Representational State Transfer (REST) is an architectural style that specifies a particular style (and a few constraints), that if applied to a web service render desirable services to work best on the Web , such as performance, scalability, and modifiability. In a RESTful API, endpoints (URLs) define the structure of the API and how end users access data from our application using the HTTP methods: GET, POST, PUT, DELETE.
Here you can learn more about RESTful Web Services
Status codes are issued by a server in response to a client's request made to the server. The server always returns a message for every request, whether it is successful or not. Thus they are helpful to know the state of your code.
What is DRF? Why should I learn it?
Consider that after having completed the CSOC Django Assignment, you now built your own webapp backed with Django as the backend. Overnight your webapp became a star success!! Congrats! They love it so much, that they want a mobile phone version! Time to create an Android Version! And an iOs version....
And then you have to replicate 2 times the same code to Add, View, Remove, Update and Delete data, with different languages.
That opens the door to many possible mistakes… And that is where DRF shines out.....
In short, as DRF uses URIs for accessing the DataBase, we can provide access to the database to any application that can read from, generate and send an URI. May that be an android app, webapp, iOS app etc..
Consider this against using Django without DRF library, where to provide access to Android, iOS in addition to web, you have to replicate 2 times the same code to Add, View, Remove, Update and Delete data, with different languages.
All that DRF provides can be implemented through Django without explicitly using DRF, but it is tedious.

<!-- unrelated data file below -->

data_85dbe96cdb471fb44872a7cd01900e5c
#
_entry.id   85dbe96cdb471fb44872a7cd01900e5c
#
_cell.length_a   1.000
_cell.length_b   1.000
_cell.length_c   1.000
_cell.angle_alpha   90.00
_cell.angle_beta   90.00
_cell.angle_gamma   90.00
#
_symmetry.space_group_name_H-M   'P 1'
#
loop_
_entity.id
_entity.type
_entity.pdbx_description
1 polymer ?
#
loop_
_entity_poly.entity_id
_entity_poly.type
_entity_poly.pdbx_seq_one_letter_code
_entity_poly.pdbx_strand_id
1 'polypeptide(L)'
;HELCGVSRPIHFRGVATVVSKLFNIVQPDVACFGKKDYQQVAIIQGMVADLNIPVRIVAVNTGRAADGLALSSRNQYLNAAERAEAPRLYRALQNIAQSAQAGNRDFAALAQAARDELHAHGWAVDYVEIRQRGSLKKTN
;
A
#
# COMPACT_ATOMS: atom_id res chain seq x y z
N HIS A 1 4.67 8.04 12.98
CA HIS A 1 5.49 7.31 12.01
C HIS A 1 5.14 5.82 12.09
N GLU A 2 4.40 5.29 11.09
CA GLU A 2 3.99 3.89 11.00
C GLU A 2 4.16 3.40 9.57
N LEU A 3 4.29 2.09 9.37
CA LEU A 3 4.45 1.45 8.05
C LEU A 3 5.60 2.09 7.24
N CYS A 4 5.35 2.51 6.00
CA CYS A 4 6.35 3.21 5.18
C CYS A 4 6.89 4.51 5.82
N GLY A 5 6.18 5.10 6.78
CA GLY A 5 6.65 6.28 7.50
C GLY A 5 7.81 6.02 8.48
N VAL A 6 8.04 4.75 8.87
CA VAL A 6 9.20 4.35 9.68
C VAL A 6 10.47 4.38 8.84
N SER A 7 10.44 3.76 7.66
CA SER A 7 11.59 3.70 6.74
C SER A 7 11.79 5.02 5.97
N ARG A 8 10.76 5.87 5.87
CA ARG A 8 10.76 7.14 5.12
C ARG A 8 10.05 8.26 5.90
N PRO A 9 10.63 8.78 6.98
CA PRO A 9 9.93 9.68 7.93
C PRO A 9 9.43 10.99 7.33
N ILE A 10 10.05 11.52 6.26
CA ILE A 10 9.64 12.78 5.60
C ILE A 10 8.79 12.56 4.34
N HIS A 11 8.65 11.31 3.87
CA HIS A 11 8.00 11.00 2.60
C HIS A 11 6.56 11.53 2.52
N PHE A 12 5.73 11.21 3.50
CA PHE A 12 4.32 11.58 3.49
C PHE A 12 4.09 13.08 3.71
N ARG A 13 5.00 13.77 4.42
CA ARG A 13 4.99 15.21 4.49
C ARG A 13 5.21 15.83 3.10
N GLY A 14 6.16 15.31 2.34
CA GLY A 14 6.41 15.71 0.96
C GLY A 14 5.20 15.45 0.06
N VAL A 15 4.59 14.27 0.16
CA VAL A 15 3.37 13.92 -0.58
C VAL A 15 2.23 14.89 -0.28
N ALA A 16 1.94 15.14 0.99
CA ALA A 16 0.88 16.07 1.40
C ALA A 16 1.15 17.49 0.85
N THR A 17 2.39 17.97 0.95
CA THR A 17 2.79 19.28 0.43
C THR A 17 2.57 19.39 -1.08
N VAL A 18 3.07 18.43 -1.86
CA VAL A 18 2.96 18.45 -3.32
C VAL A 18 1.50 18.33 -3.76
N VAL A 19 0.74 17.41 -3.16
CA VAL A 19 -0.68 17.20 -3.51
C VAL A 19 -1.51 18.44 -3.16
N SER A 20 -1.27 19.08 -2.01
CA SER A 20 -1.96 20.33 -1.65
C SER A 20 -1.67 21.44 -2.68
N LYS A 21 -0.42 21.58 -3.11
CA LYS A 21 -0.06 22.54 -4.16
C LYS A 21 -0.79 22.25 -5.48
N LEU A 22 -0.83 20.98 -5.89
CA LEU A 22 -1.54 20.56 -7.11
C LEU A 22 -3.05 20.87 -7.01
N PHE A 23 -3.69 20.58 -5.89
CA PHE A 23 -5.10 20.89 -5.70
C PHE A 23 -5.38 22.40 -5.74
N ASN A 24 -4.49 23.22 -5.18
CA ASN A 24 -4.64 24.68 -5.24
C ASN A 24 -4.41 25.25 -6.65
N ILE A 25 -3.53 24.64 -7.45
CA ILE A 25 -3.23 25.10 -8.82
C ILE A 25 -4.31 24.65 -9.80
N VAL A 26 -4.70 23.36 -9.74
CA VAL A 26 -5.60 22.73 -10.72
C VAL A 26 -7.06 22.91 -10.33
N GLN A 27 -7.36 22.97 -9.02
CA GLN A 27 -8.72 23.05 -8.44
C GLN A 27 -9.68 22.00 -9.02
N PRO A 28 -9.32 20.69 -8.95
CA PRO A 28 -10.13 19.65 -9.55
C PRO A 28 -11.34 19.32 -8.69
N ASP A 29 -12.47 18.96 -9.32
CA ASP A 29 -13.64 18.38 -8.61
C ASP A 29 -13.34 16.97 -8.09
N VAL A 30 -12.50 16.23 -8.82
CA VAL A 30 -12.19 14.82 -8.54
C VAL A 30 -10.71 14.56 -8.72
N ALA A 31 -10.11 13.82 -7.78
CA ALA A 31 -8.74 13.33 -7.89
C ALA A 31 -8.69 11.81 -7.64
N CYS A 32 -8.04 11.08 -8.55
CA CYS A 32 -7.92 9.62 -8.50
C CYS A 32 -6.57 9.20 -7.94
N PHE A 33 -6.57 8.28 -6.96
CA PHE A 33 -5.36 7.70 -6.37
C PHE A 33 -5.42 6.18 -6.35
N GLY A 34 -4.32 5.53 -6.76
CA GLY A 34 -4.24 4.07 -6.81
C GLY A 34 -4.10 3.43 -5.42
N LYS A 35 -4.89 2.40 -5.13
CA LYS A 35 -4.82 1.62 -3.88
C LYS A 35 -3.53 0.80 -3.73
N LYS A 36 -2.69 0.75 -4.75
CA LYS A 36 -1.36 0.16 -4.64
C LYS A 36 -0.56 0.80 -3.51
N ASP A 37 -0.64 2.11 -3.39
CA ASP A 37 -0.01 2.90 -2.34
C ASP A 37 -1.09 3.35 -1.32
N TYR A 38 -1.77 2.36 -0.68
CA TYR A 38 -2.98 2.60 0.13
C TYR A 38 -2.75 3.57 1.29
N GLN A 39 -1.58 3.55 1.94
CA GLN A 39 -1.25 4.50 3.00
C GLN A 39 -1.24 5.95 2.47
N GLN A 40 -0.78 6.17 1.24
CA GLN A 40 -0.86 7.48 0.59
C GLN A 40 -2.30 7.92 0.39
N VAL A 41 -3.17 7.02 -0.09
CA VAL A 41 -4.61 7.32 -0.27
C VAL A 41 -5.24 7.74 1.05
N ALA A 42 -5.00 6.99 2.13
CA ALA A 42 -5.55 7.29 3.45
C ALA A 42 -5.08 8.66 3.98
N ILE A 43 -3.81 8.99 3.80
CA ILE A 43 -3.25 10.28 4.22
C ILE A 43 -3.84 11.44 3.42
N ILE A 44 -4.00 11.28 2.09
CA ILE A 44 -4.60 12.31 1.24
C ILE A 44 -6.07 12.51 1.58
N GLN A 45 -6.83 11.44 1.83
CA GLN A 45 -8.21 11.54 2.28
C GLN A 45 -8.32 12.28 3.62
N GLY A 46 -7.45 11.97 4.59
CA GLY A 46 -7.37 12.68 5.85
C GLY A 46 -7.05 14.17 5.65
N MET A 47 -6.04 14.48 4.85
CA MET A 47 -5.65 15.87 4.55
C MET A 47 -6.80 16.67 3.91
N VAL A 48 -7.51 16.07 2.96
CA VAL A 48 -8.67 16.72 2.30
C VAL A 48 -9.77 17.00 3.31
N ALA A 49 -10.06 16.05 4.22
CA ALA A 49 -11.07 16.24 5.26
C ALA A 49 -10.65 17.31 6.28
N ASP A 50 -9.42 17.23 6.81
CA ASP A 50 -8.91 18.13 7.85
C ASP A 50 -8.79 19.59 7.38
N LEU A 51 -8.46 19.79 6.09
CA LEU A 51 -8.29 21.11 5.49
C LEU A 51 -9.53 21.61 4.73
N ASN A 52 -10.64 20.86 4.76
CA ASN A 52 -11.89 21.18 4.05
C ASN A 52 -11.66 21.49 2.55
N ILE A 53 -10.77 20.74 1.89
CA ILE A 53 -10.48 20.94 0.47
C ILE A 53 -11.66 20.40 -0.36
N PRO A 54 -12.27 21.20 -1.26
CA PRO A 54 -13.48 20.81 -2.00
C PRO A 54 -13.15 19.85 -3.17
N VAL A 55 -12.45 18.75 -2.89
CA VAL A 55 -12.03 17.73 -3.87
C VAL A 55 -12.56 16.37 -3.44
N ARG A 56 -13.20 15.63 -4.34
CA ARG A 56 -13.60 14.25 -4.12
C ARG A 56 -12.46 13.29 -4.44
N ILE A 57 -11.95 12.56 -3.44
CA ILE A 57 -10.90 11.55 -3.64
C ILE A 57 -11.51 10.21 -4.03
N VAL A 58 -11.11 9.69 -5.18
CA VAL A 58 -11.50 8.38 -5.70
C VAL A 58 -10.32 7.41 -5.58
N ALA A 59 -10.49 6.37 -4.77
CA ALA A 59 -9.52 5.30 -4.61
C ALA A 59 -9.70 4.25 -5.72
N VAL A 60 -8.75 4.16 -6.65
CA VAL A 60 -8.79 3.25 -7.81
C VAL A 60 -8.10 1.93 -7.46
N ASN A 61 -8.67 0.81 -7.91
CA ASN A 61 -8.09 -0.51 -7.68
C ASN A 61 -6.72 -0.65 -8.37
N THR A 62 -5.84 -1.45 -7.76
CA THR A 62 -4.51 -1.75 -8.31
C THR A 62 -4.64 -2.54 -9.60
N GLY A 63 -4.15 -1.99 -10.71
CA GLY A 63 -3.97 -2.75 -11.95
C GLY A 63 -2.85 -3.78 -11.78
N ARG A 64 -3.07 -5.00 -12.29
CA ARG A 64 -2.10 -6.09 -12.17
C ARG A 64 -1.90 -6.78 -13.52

Now that was a good start to understanding DRF, but a developer's understanding and terminologies goes beyond... Offering you this possibility, have a go through the documentation.
Documentation and Installation
A DRF API is composed of 3 layers: the serializer, the viewset, and the router.
Serializer: converts the information stored in the database and defined by the Django models into a format which is more easily transmitted via an API.
Viewset: defines the functions (read, create, update, delete) which will be available via the API
Router: defines the URLs which will provide access to each viewset.
After having installed
Django models intuitively represent data stored in your database, but an API will need to transmit information in a less complex structure. While your data will be represented as instances of your Model classes in your Python code, it needs to be translated into a format like JSON in order to be communicated over an API.
You can learn about serializers here
Requests and Responses
Well aware that you are about the REST framework, there is nothing better than getting started right away with Django's Request and Responses.
ViewSets and Routers
A given serializer will parse information in both directions (reads and writes), but the ViewSet is where the available operations are defined. The most common ViewSet is the ModelViewSet, which has the following built-in operations:
Create an instance: create()
Retrieve/Read an instance: retrieve()
Update an instance (all fields or only selected fields): update() or partial_update()
Destroy/Delete an instance: destroy()
List instances (paginated by default): list()
Django docs contain a tutorial to build Polls API. You can try implementing the same app using DRF. Follow below tutorials:
You can refer to other articles in these websites for better understanding of Django and DRF:
One should always use sensible names for views, variables etc. and write clean code.
Follow this guide to understand how to name your urls.
Python naming guidelines
Task and Submission
So much for learning, here is your next Assignment!
All the details of the task are provided in the README.md file.
As you are aware, you need to fork from and the repository, clone the forked repository, complete the task, commit and push your changes and finally open the pull request back here.